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December 2, 1939

ACUTE PERFORATION OF PEPTIC ULCER: IMMEDIATE AND LATE RESULTS IN FIVE HUNDRED CASES

JAMA. 1939;113(23):2015-2019. doi:10.1001/jama.1939.02800480001001
Abstract

In the treatment of acute perforation of peptic ulcer neither the immediate nor the late results are wholly satisfactory. Immediate mortality is distressing and subsequent morbidity often embarrassing. Yet, considering the percentage of deaths when the condition is neglected, one is heartened by the fact that a majority of lives are saved by surgical treatment.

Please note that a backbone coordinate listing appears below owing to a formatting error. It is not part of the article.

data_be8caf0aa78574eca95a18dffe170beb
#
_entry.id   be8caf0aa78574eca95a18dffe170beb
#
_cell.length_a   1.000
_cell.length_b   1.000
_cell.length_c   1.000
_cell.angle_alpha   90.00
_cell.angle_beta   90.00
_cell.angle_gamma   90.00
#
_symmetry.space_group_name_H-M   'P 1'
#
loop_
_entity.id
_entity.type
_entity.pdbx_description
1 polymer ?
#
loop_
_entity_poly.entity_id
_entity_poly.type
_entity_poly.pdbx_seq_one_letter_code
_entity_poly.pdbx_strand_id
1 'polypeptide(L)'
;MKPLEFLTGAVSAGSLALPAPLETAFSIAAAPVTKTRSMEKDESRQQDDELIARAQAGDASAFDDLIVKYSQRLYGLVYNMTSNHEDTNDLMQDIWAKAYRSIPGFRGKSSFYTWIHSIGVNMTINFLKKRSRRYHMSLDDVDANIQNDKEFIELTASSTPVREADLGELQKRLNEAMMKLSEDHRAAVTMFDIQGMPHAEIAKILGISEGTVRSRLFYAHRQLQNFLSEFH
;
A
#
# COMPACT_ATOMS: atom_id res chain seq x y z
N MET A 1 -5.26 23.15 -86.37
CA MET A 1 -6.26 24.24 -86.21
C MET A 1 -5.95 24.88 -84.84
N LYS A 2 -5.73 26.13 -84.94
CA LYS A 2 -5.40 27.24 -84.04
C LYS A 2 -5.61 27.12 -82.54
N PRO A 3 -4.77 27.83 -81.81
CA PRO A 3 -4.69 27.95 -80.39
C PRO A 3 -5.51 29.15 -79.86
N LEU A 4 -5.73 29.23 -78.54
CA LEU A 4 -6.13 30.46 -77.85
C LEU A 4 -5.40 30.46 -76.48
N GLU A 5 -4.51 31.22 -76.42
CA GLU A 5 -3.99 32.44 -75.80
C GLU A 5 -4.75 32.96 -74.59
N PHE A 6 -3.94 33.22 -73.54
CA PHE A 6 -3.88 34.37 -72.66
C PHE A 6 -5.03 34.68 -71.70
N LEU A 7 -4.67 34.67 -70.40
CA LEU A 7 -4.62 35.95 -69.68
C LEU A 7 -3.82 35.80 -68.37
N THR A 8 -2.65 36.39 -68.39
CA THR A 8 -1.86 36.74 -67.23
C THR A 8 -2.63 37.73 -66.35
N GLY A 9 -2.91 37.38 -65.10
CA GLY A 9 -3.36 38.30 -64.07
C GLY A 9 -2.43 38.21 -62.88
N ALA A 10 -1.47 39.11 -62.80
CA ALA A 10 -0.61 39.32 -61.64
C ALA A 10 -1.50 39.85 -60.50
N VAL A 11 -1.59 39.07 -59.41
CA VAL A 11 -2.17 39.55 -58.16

Immediate mortality in peptic ulcer complicated by acute perforation is dependent on many factors. The more important factors are not always under the control of the surgeon. Subsequent morbidity follows perforation largely because in most instances the risk to life is such as to prevent the surgeon's doing anything toward the cure of ulcer at the time of operation. Obviously if improvement in immediate and late results is to be obtained it must be accomplished through better control of the factors which affect morbidity and mortality. As surgeons, we must accept the challenge from the

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